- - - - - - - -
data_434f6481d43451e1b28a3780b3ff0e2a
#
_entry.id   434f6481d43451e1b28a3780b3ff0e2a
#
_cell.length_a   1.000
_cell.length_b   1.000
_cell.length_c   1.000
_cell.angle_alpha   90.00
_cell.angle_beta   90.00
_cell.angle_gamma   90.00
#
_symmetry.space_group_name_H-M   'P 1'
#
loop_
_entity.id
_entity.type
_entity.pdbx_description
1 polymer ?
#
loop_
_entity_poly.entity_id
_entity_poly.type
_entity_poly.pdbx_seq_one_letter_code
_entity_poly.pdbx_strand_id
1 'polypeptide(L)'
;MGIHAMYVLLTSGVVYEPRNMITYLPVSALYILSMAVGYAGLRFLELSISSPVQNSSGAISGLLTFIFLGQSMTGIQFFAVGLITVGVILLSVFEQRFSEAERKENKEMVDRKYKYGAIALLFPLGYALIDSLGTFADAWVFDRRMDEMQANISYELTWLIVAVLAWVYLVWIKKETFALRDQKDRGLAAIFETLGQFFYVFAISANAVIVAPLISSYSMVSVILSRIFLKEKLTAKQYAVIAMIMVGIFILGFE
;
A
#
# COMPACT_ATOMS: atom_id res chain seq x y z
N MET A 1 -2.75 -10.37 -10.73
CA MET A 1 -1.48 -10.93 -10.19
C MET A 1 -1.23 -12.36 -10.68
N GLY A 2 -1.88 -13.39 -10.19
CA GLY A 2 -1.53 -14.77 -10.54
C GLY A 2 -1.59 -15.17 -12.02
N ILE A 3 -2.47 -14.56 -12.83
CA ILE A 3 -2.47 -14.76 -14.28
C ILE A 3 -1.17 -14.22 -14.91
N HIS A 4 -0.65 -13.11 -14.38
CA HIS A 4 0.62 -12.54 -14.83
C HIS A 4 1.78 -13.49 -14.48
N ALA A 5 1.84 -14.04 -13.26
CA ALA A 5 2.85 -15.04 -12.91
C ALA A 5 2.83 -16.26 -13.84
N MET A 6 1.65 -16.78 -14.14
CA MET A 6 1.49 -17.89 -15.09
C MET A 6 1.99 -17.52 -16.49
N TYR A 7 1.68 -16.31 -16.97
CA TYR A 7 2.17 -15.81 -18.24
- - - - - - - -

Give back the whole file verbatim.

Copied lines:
data_434f6481d43451e1b28a3780b3ff0e2a
#
_entry.id   434f6481d43451e1b28a3780b3ff0e2a
#
_cell.length_a   1.000
_cell.length_b   1.000
_cell.length_c   1.000
_cell.angle_alpha   90.00
_cell.angle_beta   90.00
_cell.angle_gamma   90.00
#
_symmetry.space_group_name_H-M   'P 1'
#
loop_
_entity.id
_entity.type
_entity.pdbx_description
1 polymer ?
#
loop_
_entity_poly.entity_id
_entity_poly.type
_entity_poly.pdbx_seq_one_letter_code
_entity_poly.pdbx_strand_id
1 'polypeptide(L)'
;MGIHAMYVLLTSGVVYEPRNMITYLPVSALYILSMAVGYAGLRFLELSISSPVQNSSGAISGLLTFIFLGQSMTGIQFFAVGLITVGVILLSVFEQRFSEAERKENKEMVDRKYKYGAIALLFPLGYALIDSLGTFADAWVFDRRMDEMQANISYELTWLIVAVLAWVYLVWIKKETFALRDQKDRGLAAIFETLGQFFYVFAISANAVIVAPLISSYSMVSVILSRIFLKEKLTAKQYAVIAMIMVGIFILGFE
;
A
#
# COMPACT_ATOMS: atom_id res chain seq x y z
N MET A 1 -2.75 -10.37 -10.73
CA MET A 1 -1.48 -10.93 -10.19
C MET A 1 -1.23 -12.36 -10.68
N GLY A 2 -1.88 -13.39 -10.19
CA GLY A 2 -1.53 -14.77 -10.54
C GLY A 2 -1.59 -15.17 -12.02
N ILE A 3 -2.47 -14.56 -12.83
CA ILE A 3 -2.47 -14.76 -14.28
C ILE A 3 -1.17 -14.22 -14.91
N HIS A 4 -0.65 -13.11 -14.38
CA HIS A 4 0.62 -12.54 -14.83
C HIS A 4 1.78 -13.49 -14.48
N ALA A 5 1.84 -14.04 -13.26
CA ALA A 5 2.85 -15.04 -12.91
C ALA A 5 2.83 -16.26 -13.84
N MET A 6 1.65 -16.78 -14.14
CA MET A 6 1.49 -17.89 -15.09
C MET A 6 1.99 -17.52 -16.49
N TYR A 7 1.68 -16.31 -16.97
CA TYR A 7 2.17 -15.81 -18.24